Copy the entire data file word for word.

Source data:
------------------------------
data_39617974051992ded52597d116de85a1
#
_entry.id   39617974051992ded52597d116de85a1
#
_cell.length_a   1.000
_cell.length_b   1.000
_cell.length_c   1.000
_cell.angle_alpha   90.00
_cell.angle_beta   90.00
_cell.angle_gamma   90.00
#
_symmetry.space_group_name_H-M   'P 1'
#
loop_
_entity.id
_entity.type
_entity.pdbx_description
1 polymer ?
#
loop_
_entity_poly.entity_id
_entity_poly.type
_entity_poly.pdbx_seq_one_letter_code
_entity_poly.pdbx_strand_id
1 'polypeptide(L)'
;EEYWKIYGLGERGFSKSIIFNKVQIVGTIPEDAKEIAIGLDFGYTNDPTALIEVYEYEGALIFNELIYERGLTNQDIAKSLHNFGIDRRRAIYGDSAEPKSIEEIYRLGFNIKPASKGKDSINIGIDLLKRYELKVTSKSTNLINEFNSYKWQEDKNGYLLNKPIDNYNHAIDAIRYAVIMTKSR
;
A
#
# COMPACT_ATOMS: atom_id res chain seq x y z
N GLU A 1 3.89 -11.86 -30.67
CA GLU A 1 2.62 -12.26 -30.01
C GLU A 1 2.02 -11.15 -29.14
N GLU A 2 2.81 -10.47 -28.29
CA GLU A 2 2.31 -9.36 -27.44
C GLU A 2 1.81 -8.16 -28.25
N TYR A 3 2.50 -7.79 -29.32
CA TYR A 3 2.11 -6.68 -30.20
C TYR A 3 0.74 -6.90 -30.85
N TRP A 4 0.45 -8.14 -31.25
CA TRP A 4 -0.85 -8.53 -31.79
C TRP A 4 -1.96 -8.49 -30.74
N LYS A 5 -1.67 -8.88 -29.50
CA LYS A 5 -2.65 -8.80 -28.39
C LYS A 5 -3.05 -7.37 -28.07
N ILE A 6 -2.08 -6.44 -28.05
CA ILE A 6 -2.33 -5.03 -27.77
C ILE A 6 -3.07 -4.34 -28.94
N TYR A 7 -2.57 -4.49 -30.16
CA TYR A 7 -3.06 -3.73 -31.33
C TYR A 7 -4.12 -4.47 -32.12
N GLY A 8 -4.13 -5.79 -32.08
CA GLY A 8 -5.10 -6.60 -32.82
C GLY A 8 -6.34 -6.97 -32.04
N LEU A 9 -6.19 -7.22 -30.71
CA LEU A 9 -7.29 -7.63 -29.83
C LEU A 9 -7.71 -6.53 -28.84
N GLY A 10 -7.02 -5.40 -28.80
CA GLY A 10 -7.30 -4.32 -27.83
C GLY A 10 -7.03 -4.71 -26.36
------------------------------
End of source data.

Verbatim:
data_39617974051992ded52597d116de85a1
#
_entry.id   39617974051992ded52597d116de85a1
#
_cell.length_a   1.000
_cell.length_b   1.000
_cell.length_c   1.000
_cell.angle_alpha   90.00
_cell.angle_beta   90.00
_cell.angle_gamma   90.00
#
_symmetry.space_group_name_H-M   'P 1'
#
loop_
_entity.id
_entity.type
_entity.pdbx_description
1 polymer ?
#
loop_
_entity_poly.entity_id
_entity_poly.type
_entity_poly.pdbx_seq_one_letter_code
_entity_poly.pdbx_strand_id
1 'polypeptide(L)'
;EEYWKIYGLGERGFSKSIIFNKVQIVGTIPEDAKEIAIGLDFGYTNDPTALIEVYEYEGALIFNELIYERGLTNQDIAKSLHNFGIDRRRAIYGDSAEPKSIEEIYRLGFNIKPASKGKDSINIGIDLLKRYELKVTSKSTNLINEFNSYKWQEDKNGYLLNKPIDNYNHAIDAIRYAVIMTKSR
;
A
#
# COMPACT_ATOMS: atom_id res chain seq x y z
N GLU A 1 3.89 -11.86 -30.67
CA GLU A 1 2.62 -12.26 -30.01
C GLU A 1 2.02 -11.15 -29.14
N GLU A 2 2.81 -10.47 -28.29
CA GLU A 2 2.31 -9.36 -27.44
C GLU A 2 1.81 -8.16 -28.25
N TYR A 3 2.50 -7.79 -29.32
CA TYR A 3 2.11 -6.68 -30.20
C TYR A 3 0.74 -6.90 -30.85
N TRP A 4 0.45 -8.14 -31.25
CA TRP A 4 -0.85 -8.53 -31.79
C TRP A 4 -1.96 -8.49 -30.74
N LYS A 5 -1.67 -8.88 -29.50
CA LYS A 5 -2.65 -8.80 -28.39
C LYS A 5 -3.05 -7.37 -28.07
N ILE A 6 -2.08 -6.44 -28.05
CA ILE A 6 -2.33 -5.03 -27.77
C ILE A 6 -3.07 -4.34 -28.94
N TYR A 7 -2.57 -4.49 -30.16
CA TYR A 7 -3.06 -3.73 -31.33
C TYR A 7 -4.12 -4.47 -32.12
N GLY A 8 -4.13 -5.79 -32.08
CA GLY A 8 -5.10 -6.60 -32.82
C GLY A 8 -6.34 -6.97 -32.04
N LEU A 9 -6.19 -7.22 -30.71
CA LEU A 9 -7.29 -7.63 -29.83
C LEU A 9 -7.71 -6.53 -28.84
N GLY A 10 -7.02 -5.40 -28.80
CA GLY A 10 -7.30 -4.32 -27.83
C GLY A 10 -7.03 -4.71 -26.36